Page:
A Work in Progress, Please contribute

Why Save Seeds?[]

  • To select and save desirable traits like size, colours, great taste
  • Retain plant biodiversity
  • Control the integrity of your own food supply, e.g. avoid GM, etc.
  • Open pollination in the local area provides plants suited to local conditions
  • Save money

List of Organisations Promoting Seed Saving[]

Basic Techniques for Seed Saving[]


  • One important issue is whether the seeds could have cross-pollinated with another variety, so you will need to research your particular variety and find out how far away from other varieties it needs to be grown to ensure it stays true to type
  • Choose seeds from your best plants, e.g. the colour, size and flavour of the yield or how well resistant to disease, drought, wind, etc. Some people feel that the chosen plants should be kept going for seed alone and that the produce shouldn't be harvested from those plants chosen for seed collection. Mark the chosen plants to identify them easily later on when it's time to collect the seed.
  • Timing is important. The seeds should be ripe and dry, but collect before they start to drop off the plant.
  • Choose a dry day for seed-collection


  • Some seeds just need to be removed from the pods, seedheads or plant. Smaller seeds may need to be sieved through a mesh to remove the chaff.
  • Others will require cleaning by separating the seeds from the pulp and washing them in water. Stir the seeds in the water very vigorously to remove pulp. The good seeds usually sink and poor seeds usually float along with the pulp and can be removed. Keep on adding more clean water and stir again, then strain in a sieve under running water. By this time, most of the pulp should have been removed.
  • Some seeds, like tomatoes, need to be fermented, which basically involves scraping out the seeds and putting them in a jar with a little water. Leaving them to ferment for about four days, shaking every now and again. Good seeds will sink and bad seeds and pulp will float, so pour off the top layer, then sieve them under running water and dry them.


  • Washed seeds will require drying by spreading them thinly onto a surface such as a baking tray (they tend to stick to paper so it's best avoided)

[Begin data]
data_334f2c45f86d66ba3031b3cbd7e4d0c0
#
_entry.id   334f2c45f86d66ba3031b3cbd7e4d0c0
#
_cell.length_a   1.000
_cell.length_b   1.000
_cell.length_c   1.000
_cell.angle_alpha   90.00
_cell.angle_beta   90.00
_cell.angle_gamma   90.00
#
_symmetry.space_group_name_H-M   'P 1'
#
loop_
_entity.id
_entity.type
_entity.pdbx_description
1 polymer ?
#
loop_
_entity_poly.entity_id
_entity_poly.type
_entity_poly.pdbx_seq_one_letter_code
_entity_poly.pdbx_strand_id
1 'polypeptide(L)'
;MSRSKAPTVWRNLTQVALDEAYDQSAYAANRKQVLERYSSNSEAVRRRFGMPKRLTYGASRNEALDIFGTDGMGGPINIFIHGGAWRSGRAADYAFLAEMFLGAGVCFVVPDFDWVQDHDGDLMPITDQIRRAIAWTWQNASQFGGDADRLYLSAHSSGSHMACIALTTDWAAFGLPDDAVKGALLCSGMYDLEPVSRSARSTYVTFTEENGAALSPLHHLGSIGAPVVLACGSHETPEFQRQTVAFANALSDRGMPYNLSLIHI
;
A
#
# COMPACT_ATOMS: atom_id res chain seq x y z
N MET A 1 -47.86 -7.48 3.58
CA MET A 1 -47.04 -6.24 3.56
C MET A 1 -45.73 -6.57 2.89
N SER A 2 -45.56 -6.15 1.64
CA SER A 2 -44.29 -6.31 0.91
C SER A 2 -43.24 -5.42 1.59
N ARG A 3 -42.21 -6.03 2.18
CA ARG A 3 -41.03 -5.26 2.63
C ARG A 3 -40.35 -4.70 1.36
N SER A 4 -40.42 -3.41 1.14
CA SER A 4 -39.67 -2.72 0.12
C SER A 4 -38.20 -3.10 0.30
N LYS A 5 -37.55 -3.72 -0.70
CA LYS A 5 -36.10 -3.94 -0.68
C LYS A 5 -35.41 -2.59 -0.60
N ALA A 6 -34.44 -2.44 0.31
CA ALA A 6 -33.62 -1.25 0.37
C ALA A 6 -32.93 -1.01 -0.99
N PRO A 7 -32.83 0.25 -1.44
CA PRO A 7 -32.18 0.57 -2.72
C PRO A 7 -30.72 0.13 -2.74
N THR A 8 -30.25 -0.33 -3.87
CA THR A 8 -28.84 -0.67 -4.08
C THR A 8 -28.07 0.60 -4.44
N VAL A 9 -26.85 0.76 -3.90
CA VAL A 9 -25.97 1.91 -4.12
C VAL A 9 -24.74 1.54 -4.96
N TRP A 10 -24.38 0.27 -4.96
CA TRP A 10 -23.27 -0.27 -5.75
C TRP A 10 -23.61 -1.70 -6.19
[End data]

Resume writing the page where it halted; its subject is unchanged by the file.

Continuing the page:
• Even seeds which are collected dry might need further drying, although it is usually fine to put these onto paper towels or newspaper as they are fairly dry to begin with
  • turn/stir the seeds regularly
  • drying temperature should not exceed 90degF or 32degC.
  • Air movement helps with the drying process, so an airy place is best
  • Once dry, don't let seeds sit around in the open air in case they reabsorb moisture from the air


  • Ensure that seeds are absolutely dry before storage
  • Place the dry seeds into a paper envelope
  • Label carefully
  • Place the envelopes into an airtight container, such as a glass jar
  • Protect seeds from vermin and insects
  • It is usually recommended that peas and beans are stored in paper bags (in a cool, dry place) rather than airtight containers.
  • Some people like to use a desiccant which can be wrapped in a bit of paper towel or net. Some suggestions are:
    • Silica gel
    • Unscented cat litter
    • Dry milk powder
    • Grains of rice
  • Seeds can withstand freezing temperatures only if they are absolutely dry. A cool, dry place is best. They can be stored in the fridge or freezer if you can be sure to avoid any moisture getting into the storage container, although it is recommended that peas and beans are not frozen.
  • Store seeds in the dark

Seed Savers A-Z[]

  • Asparagus. The female plant produces red/orange berries
  • Beans. Try to grow them 12' away from any other variety. Let them dry on the bush until the pods are dry and brown and the seeds rattle inside the pods. Then shell them and collect the dry beans. If the season is short and it becomes too cold or wet to leave them on the plants, then harvest the whole plants and hang them to dry upside down until the pods become dry and brown. After shelling, let the beans dry for a further few days out of the pods, enough so that your thumb nail won't leave a dent.
  • Beet/Beetroot
  • Brassicas Broccoli, Kale and Cabbage and other brassicas will be cross-pollinated by bees with other varieties. One solution to this problem is to only let one variety go to flower and collect seed from only this variety. Another is to keep different varieties at least 100 yards apart.
  • Carrot
  • Celery
  • Corn
  • Leeks
  • Onion
  • Peas. These don't usually cross pollinate. Let the pods mature and dry until you can hear the peas rattle inside when shaken. If the weather gets cold or wet (as with beans) take up the entire plant and hang upside down in a dry place (not too warm). When the pods are fully dry, shell the peas and dry them for a further few days out of the pods.
  • Radish
  • Spinach
  • Swiss Chard
  • Tomato
  • Zucchini